It sends shivers down my spine when I think of that. He had just cost Liverpool victory and their fans were singing, ‘There’s only one Ray Clemence’ and ‘England’s No 1.’ You might sometimes expect that for a former player when they’re on the losing side, but Ray had helped us win the game with a number of great saves, including that incredible double save, and Liverpool’s fans were showing their appreciation.

I can hardly imagine how that must have felt for Ray. It was certainly different to what I used to get when I played against my former clubs! I’m sure he would have shed a tear thinking about the reception he got that day. I think it tells you everything about Ray Clemence as a goalkeeper and, more importantly, as a human being.

English goalkeeping hasn’t been the same since Clemence and Shilton left the scene. David Seaman (Arsenal) was a world class keeper, but not at the same level as that pair.

Seaman was followed by David (“Calamity”) James of Liverpool. James wasn’t as bad as the nickname suggests, but he wasn’t world class.

Two goalkeeping prodigies — Paul Robinson (Spurs) and Joe Hart (Manchester City) — looked like they might revive the tradition of great English keepers. But Robinson was never the same after a key miskick against Croatia in a European qualifying match. I don’t know why Hart’s career capsized.

When one thinks of goalkeeping for the English national team in this century, one thinks above all about errors. Not just Robinson’s, but the fumbles by Scott Carson (Aston Villa at the time) in the rain (also against Croatia) and the muff by Rob Green (West Ham) against the U.S. at the 2010 World Cup.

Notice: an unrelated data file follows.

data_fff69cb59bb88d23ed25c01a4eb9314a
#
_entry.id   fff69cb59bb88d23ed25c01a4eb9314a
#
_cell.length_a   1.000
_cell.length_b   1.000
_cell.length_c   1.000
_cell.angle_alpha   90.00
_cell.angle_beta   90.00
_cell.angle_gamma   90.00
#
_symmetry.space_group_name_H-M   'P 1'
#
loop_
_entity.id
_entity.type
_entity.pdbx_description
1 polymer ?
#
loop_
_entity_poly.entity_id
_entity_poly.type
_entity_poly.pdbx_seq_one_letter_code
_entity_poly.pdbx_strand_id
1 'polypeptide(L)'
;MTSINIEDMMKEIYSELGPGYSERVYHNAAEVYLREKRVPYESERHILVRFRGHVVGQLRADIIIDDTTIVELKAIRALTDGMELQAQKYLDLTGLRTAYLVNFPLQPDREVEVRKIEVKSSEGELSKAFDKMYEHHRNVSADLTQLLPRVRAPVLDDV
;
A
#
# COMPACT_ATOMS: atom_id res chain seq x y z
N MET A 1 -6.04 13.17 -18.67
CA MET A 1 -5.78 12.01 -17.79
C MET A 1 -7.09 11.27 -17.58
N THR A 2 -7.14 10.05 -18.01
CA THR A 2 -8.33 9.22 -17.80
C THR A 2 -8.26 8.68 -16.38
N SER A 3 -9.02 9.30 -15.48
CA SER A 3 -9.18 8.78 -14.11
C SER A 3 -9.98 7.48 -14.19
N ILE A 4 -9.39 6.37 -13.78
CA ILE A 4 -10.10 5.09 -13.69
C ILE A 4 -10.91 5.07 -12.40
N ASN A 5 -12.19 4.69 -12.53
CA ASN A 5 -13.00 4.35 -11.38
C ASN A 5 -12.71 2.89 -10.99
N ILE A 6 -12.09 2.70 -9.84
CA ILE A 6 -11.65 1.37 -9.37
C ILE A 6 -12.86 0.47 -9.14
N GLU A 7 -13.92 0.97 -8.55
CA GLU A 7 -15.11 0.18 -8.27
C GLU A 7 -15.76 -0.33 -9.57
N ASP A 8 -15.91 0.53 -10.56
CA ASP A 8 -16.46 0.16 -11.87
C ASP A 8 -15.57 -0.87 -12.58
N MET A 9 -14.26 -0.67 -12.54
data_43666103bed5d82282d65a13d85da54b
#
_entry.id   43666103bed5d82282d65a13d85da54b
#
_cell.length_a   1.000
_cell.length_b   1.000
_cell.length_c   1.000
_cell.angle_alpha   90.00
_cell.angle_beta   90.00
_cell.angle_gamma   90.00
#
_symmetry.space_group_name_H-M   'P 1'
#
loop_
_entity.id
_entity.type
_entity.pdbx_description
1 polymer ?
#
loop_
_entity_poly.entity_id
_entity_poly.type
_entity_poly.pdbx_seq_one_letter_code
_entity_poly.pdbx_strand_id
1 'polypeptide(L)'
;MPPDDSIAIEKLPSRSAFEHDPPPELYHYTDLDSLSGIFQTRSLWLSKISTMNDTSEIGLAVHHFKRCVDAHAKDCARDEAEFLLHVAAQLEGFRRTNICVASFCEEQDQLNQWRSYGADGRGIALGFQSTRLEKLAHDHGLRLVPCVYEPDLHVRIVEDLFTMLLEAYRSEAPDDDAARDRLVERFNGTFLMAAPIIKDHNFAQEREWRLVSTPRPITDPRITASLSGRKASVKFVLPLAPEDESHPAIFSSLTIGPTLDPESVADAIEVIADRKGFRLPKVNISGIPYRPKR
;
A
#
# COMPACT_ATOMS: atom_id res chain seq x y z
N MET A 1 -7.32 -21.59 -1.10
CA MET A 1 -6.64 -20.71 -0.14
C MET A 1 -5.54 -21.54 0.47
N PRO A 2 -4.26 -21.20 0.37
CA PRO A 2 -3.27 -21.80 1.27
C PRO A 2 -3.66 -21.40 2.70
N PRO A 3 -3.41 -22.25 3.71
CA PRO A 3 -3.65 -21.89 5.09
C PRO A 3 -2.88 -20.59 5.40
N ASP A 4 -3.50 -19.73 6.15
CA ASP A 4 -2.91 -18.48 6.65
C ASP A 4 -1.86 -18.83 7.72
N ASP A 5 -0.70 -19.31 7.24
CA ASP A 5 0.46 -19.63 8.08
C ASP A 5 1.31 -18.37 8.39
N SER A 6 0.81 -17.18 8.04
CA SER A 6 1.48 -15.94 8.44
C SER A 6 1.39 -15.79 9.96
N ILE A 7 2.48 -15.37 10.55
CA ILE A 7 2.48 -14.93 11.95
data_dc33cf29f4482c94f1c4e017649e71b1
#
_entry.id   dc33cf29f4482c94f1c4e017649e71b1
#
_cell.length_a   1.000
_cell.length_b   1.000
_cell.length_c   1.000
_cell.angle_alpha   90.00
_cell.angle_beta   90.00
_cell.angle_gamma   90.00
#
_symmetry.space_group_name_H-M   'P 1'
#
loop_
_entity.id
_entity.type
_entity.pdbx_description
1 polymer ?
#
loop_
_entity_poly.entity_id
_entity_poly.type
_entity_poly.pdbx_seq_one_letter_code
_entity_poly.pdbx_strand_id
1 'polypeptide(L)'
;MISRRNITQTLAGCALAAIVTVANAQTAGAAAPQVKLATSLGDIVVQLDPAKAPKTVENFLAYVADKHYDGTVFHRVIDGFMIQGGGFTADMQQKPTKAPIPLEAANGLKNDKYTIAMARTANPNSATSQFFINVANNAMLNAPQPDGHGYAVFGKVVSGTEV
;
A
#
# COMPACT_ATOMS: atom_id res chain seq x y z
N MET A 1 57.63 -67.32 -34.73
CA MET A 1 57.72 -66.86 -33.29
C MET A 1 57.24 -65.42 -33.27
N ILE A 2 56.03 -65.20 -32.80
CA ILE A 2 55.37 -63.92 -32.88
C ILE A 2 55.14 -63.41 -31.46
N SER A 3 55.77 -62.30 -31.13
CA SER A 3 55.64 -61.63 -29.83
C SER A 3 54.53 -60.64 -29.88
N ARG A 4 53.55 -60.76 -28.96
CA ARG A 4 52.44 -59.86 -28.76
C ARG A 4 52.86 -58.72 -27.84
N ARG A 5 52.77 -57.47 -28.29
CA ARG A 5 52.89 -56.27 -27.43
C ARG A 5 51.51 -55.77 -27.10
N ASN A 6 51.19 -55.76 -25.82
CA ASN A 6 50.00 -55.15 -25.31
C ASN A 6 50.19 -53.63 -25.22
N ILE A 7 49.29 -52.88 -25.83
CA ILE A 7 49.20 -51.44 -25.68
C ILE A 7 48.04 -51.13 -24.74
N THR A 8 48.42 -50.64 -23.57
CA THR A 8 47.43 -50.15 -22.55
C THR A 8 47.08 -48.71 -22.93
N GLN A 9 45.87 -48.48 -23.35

England’s current keeper is Jordan Pickford of Everton. Early on, he seemed like he might be the answer, and he performed well at the 2018 World Cup. But lately, he can’t get out of his own way. Pickford is currently a below average Premier League keeper. He is in danger of losing his place at Everton.

The decline of English goalkeeping must have bothered Clemence, especially since he coached the national team keepers from 1996-2007 and again in 2011-12. Of course, coaches on the national team only get to work with players intermittently, so Clemence can’t be blamed for the rot.

It must also have annoyed Clemence to see foreign keepers like Cech (Chelsea and Arsenal), DeGea (Manchester United), Courtois (Chelsea), and Lloris (Tottenham) dominate the Premier League. These days, two Brazilians, Alisson (Liverpool) and Ederson (Manchester City), are at the top of the heap. In the 1980s, goalkeeping was the Achilles Heel of the Brazilian national team.

On the other side of the ledger, Clemence surely was delighted to see his son become a capable midfielder for Tottenham Hotspur, among other quality teams. These days, Stephen Clemence is a coach for Newcastle United.

I’ll give the final word to Gary Stevens, who played with Ray Clemence for Spurs:

Whenever I think about Ray, I think about his presence on the pitch. He had that presence and he could read the game so well. He was so agile and so flexible.

Sometimes he would rush to smother the ball at a player’s feet, or he would tip the ball around the post or over the crossbar, and you would think, ‘How has he managed to get to that?’ And then you’d think, ‘Oh, of course. Because he’s Ray Clemence’.


NOTE: Quotes from former players and references to specific saves come from an excellent article in The Athletic by Simon Hughes.